My first fitness/activity tracker was the Nike+ Fuelband, back in summer 2013. It was an interesting and motivational product at the time, and I used it for the better part of over a year. In the fall of 2014, I started to log my runs with Strava, and left Nike+ behind, purely due to their lack of software updates. As a result, my interest in the Fuelband also dwindled, and I subsequently stopped using that, too. I lead a fairly active lifestyle, and did not consider another activity tracker until fairly recently. I am actually still unsure whether to refer to such devices as “fitness” or “activity” trackers(!), but I digress.
I use a Garmin watch (fenix 3) to record my runs, which does doubles-up as a fitness tracker. However, it is not convenient/practical to wear it 24/7. The fenix 3 is a heavy and fairly bulky watch, and I spend around 50% of my my time wearing it, with the other time using an Apple watch. To this effect, the consideration of a dedicated fitness tracker on my other (right) wrist was a thought that I had been pondering over for a few months, but did not act upon. However, after Christmas this year (2015), I decided to check out what fitness trackers were available. My first thoughts were to get a Fitbit Charge HR, however, the Fitbit software is fairly restricted, and data cannot be shared with Garmin connect or Apple health. A little more browsing led me to the Garmin range, which made a lot of sense as my fenix 3 and Edge 1000 already use Garmin connect.
My first inclination was to go for the newly released Garmin Vivosmart HR, however, I was sceptical about the reliability/accuracy of wrist-based heart rate monitoring, having a negative experience with the Tom Tom Cardio Sport. Aesthetically, I was also less than impressed with the Vivosmart HR. As a result, I decided to purchase last year’s Vivosmart, which was slightly less expensive, has better battery life (up to 7 days, compared to 5 with the HR), around 10g less in weight (19g, verses 29g on the HR) and much more minimalistic in design (which I prefer). The device is not always on, and to wake it you need to tap the screen twice. It also boasts an OLED touchscreen, and you can swipe to see different parameters. I should add that it secures to your wrist using pin-lock clasp, as opposed to the buckle on the Vivosmart HR and Fitbit Charge HR. I may be in the minority here, but do not prefer buckles on activity trackers.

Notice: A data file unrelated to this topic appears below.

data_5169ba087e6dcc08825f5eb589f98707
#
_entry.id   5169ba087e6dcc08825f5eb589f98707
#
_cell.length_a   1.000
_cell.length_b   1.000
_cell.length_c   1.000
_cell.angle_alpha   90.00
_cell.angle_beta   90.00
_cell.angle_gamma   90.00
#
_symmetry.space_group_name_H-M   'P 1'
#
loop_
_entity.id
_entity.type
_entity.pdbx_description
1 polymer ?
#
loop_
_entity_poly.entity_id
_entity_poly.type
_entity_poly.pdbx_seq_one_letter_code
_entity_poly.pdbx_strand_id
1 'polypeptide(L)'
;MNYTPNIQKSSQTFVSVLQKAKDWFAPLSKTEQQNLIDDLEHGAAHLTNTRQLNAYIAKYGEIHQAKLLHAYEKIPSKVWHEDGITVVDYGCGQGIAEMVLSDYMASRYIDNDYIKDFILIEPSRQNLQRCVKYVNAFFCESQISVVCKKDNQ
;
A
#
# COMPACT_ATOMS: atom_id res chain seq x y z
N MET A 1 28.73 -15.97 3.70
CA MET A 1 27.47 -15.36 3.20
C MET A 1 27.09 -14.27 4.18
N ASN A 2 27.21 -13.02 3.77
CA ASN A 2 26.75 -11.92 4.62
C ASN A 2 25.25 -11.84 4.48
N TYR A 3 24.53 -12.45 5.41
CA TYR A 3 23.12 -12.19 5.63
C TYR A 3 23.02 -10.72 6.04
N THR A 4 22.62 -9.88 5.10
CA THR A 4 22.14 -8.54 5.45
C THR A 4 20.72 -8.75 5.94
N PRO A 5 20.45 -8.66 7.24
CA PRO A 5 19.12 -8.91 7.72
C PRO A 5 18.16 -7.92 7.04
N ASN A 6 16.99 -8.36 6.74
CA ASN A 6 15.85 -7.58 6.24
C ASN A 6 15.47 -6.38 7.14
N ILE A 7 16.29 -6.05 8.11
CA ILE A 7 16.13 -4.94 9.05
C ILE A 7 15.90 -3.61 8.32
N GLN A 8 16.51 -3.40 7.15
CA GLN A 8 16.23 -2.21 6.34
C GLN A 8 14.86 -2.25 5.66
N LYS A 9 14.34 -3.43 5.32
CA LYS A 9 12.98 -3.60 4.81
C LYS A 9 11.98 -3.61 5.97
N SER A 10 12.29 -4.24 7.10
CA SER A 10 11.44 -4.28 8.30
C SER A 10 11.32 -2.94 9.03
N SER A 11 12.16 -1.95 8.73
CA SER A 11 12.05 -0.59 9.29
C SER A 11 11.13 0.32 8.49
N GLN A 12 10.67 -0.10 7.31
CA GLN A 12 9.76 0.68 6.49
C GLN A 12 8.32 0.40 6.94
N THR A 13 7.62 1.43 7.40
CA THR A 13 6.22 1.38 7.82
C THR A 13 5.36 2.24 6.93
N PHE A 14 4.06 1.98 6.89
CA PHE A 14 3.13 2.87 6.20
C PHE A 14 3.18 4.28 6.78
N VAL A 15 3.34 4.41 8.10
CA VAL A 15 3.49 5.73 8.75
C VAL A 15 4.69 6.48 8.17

The Vivosmart is a fantastic device, and despite being released in 2014, fits all my needs. The biggest plus points and reasons for getting the Vivosmart are as follows (in no specific order):
-Overall daily distance travelled
-Sleep tracking/silent alarm
-Control music on iPhone
-Sync with Garmin connect (and other apps)
I probably don’t need the motivational aspect of a fitness tracker, and the overall purpose is to simply ensure I know just how active I have been, rather than having sketchy data from the fenix 3, which I do not wear 24/7. The sleep tracking is also a huge bonus. I have slept with the fenix 3 on my wrist, and have also slept with the Apple watch on throughout the night. Neither are particularly comfortable, and the discreet and lightweight Vivosmart are a welcome situation.
First impressions are very positive. I got the small size, and was slightly concerned about this. However, my wrists are fairly small, and it fits around the mid-point of the clasp, which is perfect. It is also very light and comfortable to wear. Set-up was moderately easy, and did require a few tries, but everything was eventually up and running. Conclusively, there is an overwhelming choice of activity trackers on the market. The Vivosmart appears to be a very solid device, and if you are interested in a notification device, too, can highly recommend this.
The Garmin Vivosmart is available at Amazon in a number of colours and two sizes (small/large): Garmin Vivosmart Activity Tracker with Smart Notification – Black (Small)